Politics & Government

Haley criticized for expensive curtains - after Obama administration picked them out

Following a United Nations Security Council meeting regarding corruption, U.S. Ambassador to the U.N. Nikki Haley is seen speaking at the Security Council stakeout at U.N. Headquarters in New York on September 10, 2018.
Following a United Nations Security Council meeting regarding corruption, U.S. Ambassador to the U.N. Nikki Haley is seen speaking at the Security Council stakeout at U.N. Headquarters in New York on September 10, 2018. Sipa USA via AP

UN ambassador and former SC Gov. Nikki Haley took some heat on Friday for expensive new curtains in her official residence — even though it was not her decision to have the drapes installed.

Haley faced criticism on Friday after the New York Times reported on a nearly $53,000 set of curtains for the UN ambassador’s new official residence.

That number includes $29,900 for the curtains for the picture windows of the Manhattan penthouse on First Avenue — which the Times notes has “spectacular views” and is “particularly grand since it is used for official entertaining.”

The motors and hardware needed to open and close them automatically cost an additional $22,801, according to State Department contracts cited by the Times.

The conservative Weekly Standard compiled a round up of criticism of Haley after the Times story ran, including calls for hearings on Haley’s curtains and even the ambassador’s resignation.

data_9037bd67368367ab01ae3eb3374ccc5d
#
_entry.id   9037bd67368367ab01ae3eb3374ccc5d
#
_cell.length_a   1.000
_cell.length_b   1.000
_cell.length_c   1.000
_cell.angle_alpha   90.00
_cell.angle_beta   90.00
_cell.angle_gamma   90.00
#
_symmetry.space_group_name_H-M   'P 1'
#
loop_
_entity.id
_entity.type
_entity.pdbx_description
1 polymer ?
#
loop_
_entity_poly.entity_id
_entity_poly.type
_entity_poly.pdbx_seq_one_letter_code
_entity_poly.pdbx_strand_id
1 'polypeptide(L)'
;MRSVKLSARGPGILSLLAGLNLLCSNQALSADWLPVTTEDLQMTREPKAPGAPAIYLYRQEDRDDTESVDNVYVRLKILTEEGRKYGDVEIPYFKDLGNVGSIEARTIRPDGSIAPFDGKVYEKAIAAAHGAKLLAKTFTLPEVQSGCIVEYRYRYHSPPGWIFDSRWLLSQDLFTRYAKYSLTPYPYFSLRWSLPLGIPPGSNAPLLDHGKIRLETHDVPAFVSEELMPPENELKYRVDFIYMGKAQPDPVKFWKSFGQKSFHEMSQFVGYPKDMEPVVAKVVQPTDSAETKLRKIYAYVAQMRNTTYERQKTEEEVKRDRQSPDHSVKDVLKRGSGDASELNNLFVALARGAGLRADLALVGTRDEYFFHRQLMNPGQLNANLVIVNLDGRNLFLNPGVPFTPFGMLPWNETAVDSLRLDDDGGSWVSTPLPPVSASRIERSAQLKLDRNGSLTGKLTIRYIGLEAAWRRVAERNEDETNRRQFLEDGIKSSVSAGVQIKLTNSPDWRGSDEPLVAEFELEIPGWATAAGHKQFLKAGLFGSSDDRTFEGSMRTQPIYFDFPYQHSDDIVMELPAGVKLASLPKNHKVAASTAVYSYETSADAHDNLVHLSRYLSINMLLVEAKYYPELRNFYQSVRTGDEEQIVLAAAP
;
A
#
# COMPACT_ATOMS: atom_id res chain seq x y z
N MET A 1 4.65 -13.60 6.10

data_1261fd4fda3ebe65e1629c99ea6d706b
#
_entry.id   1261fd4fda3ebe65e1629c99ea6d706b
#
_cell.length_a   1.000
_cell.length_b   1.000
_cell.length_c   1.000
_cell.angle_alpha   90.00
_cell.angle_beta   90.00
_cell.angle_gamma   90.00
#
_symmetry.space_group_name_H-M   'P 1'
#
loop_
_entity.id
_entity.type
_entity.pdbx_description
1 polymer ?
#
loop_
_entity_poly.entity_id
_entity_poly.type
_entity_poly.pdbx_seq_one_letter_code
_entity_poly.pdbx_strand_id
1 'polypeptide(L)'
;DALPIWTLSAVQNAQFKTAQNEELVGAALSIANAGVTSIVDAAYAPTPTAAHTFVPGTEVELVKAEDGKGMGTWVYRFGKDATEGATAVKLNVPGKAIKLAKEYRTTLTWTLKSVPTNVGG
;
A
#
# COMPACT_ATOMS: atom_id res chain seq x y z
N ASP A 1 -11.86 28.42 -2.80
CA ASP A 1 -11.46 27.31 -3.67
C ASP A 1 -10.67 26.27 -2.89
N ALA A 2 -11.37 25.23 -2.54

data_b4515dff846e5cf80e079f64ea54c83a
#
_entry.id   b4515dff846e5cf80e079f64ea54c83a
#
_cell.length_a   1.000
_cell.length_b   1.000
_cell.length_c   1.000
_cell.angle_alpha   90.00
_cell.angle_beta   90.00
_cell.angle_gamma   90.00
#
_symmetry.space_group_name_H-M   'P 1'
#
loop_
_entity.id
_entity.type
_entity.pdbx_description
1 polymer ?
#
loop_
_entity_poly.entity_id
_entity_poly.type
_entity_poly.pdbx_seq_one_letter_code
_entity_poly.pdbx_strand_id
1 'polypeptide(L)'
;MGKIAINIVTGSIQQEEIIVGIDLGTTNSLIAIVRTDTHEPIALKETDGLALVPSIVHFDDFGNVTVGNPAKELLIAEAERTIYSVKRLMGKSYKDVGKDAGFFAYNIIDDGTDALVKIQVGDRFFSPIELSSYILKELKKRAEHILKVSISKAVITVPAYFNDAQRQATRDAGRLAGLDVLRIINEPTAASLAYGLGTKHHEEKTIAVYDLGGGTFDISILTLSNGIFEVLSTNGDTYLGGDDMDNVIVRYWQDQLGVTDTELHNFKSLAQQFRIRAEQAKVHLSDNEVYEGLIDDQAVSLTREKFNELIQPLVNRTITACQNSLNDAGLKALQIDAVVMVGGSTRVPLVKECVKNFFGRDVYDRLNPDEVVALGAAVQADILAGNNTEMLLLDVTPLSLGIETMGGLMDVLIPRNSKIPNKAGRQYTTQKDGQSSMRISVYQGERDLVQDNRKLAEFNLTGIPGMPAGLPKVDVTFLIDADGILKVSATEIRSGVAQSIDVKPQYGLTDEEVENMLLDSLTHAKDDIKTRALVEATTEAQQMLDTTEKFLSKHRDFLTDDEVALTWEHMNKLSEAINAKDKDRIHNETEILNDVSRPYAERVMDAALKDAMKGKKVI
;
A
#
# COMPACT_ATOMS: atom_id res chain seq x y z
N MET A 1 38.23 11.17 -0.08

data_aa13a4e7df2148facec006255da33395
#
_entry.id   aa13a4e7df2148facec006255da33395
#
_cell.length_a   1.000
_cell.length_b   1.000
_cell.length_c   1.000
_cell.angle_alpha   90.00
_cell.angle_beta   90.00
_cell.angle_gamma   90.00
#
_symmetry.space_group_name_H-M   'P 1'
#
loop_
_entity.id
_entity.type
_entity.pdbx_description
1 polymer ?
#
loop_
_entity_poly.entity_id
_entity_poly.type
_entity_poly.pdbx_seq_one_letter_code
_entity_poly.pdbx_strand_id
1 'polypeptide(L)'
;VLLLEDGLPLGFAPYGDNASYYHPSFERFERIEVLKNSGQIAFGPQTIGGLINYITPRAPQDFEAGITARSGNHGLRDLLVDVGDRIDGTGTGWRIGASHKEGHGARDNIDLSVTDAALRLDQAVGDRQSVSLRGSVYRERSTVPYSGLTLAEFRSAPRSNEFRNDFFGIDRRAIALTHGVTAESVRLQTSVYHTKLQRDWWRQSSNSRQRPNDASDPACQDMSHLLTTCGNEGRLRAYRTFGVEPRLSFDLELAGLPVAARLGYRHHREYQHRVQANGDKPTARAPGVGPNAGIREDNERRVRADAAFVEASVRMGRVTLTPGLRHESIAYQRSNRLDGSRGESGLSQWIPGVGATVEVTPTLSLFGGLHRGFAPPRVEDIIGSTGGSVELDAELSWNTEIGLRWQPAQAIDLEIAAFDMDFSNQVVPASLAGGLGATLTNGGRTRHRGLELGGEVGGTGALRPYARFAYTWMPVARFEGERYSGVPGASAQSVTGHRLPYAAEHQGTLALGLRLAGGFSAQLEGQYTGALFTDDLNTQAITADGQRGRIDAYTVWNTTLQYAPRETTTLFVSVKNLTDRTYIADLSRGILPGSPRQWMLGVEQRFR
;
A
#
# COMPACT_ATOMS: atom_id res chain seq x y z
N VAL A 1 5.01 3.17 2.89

But critics of the Times were quick to point out Haley is not responsible for the expensive curtains — worth almost as much as the $58,000-a-month rent on the 6,000-square-foot space.

The Times’ own story says that plans to buy the mechanized curtains were made in 2016, during the Obama administration, according to a spokesman for Haley’s office. Haley had no say in the purchase, he said.

The previous administration moved the ambassador’s residence out of New York’s Waldorf Astoria, after the iconic hotel was bought by a Chinese company, raising security concerns.

The Times later amended the story with an editor’s note saying it had created an “unfair impression of who was responsible for the purchase.”

“The article should not have focused on Ms. Haley, nor should a picture of her have been used,” it said.

Ari Fleischer, the former press secretary to George W. Bush, said the coverage showed a “lack of ideological diversity” at the paper.

“It took conservatives on Twitter zero seconds to catch what was wrong,” Fleischer said, as cited on the conservative website The Blaze. “Newsrooms would benefit if they thought more like America.”

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